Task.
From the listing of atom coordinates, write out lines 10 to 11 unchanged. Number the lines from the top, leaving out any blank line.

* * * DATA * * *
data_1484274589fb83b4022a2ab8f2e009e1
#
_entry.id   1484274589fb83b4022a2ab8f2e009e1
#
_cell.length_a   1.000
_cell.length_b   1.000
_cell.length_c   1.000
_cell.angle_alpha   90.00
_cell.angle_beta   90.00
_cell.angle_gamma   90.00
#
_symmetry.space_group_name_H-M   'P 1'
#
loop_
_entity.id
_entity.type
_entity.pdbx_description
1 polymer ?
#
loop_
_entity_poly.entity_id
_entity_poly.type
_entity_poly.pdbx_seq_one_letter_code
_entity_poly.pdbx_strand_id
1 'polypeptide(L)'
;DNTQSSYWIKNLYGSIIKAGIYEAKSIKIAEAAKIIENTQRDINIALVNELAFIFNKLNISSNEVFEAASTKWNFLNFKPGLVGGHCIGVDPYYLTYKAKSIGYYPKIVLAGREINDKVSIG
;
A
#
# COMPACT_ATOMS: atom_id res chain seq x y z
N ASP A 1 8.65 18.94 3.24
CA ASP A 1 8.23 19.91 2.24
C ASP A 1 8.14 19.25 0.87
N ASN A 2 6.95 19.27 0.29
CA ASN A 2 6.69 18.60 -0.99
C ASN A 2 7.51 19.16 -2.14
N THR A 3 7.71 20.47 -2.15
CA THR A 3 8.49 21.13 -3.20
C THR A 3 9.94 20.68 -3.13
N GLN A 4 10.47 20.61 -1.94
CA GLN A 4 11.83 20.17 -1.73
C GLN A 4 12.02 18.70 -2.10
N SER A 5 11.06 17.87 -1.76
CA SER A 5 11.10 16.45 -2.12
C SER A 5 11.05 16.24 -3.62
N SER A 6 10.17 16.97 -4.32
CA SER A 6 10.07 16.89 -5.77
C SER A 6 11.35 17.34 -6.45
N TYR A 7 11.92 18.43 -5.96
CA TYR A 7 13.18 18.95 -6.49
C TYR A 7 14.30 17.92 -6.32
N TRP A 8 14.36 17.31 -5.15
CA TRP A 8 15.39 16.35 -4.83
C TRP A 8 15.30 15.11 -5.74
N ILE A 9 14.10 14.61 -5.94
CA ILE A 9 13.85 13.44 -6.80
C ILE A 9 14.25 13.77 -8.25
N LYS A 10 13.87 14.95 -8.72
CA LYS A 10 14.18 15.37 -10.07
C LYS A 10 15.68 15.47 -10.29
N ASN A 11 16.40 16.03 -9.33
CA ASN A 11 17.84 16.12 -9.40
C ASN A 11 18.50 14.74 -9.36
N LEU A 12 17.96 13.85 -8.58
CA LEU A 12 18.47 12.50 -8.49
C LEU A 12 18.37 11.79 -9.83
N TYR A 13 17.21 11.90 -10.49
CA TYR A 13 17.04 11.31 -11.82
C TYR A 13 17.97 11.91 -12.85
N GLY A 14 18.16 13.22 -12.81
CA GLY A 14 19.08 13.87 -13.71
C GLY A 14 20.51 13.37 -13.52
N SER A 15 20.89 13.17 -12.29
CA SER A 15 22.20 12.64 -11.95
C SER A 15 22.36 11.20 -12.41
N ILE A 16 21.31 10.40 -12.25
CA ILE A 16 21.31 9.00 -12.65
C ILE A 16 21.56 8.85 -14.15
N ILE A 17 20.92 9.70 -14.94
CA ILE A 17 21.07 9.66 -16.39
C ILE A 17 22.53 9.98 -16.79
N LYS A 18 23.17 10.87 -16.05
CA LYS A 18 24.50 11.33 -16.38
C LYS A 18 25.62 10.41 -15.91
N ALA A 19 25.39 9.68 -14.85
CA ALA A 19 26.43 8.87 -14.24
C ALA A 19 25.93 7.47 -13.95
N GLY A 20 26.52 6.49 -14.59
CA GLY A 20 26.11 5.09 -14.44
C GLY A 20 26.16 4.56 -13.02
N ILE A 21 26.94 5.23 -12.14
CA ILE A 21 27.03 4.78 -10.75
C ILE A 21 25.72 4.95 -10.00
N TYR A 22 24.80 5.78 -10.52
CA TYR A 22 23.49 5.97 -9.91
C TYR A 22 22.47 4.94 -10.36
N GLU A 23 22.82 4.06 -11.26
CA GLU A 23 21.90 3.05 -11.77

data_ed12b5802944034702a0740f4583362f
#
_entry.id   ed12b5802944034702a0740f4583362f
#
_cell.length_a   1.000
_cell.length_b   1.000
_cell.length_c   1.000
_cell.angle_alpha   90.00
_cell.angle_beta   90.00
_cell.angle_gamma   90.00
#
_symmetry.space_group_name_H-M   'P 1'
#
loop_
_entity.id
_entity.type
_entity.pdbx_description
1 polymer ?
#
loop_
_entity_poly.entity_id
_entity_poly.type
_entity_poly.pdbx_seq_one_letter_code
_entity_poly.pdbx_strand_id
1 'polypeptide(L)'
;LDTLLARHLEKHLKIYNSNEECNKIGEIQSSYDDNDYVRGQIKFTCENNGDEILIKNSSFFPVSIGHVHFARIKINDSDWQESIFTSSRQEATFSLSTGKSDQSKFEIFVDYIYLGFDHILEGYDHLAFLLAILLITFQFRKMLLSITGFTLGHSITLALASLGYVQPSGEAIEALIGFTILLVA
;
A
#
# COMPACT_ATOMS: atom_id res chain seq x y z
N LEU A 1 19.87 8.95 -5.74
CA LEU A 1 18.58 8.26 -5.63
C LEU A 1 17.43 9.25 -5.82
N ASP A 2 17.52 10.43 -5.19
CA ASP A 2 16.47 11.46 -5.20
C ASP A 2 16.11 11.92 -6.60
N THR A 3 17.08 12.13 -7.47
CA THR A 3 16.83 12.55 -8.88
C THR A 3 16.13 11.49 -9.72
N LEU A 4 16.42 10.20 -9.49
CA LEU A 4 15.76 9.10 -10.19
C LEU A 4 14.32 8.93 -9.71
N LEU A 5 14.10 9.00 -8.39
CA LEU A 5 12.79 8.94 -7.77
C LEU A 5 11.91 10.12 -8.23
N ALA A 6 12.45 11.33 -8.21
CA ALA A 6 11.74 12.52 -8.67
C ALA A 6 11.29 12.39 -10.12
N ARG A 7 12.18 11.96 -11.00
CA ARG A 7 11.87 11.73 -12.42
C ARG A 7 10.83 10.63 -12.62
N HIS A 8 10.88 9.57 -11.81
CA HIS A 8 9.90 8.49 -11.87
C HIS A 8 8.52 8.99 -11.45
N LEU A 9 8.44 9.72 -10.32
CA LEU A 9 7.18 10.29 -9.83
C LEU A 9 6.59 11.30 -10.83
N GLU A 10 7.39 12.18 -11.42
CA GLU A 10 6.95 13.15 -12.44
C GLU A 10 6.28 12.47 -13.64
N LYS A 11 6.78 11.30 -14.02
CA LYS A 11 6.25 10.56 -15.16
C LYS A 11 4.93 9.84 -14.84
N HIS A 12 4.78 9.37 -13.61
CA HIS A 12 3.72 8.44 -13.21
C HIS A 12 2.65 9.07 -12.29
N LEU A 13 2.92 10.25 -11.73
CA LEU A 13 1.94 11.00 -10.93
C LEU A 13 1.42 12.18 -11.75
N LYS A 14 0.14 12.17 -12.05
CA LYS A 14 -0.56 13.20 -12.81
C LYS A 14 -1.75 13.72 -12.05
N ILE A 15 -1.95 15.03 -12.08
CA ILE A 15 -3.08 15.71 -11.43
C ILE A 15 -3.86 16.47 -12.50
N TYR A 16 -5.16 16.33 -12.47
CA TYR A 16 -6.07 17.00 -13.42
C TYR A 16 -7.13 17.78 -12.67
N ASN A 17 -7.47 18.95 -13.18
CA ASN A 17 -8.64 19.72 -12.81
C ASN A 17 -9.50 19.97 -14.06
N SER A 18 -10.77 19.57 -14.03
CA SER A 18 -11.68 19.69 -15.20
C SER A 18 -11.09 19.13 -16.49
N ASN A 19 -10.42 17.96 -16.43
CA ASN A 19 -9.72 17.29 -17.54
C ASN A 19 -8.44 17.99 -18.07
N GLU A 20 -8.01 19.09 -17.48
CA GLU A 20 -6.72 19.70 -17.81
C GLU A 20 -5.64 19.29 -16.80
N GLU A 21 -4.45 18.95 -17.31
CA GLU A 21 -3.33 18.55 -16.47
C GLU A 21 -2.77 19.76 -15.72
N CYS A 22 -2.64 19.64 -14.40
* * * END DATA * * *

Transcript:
_cell.angle_gamma   90.00
#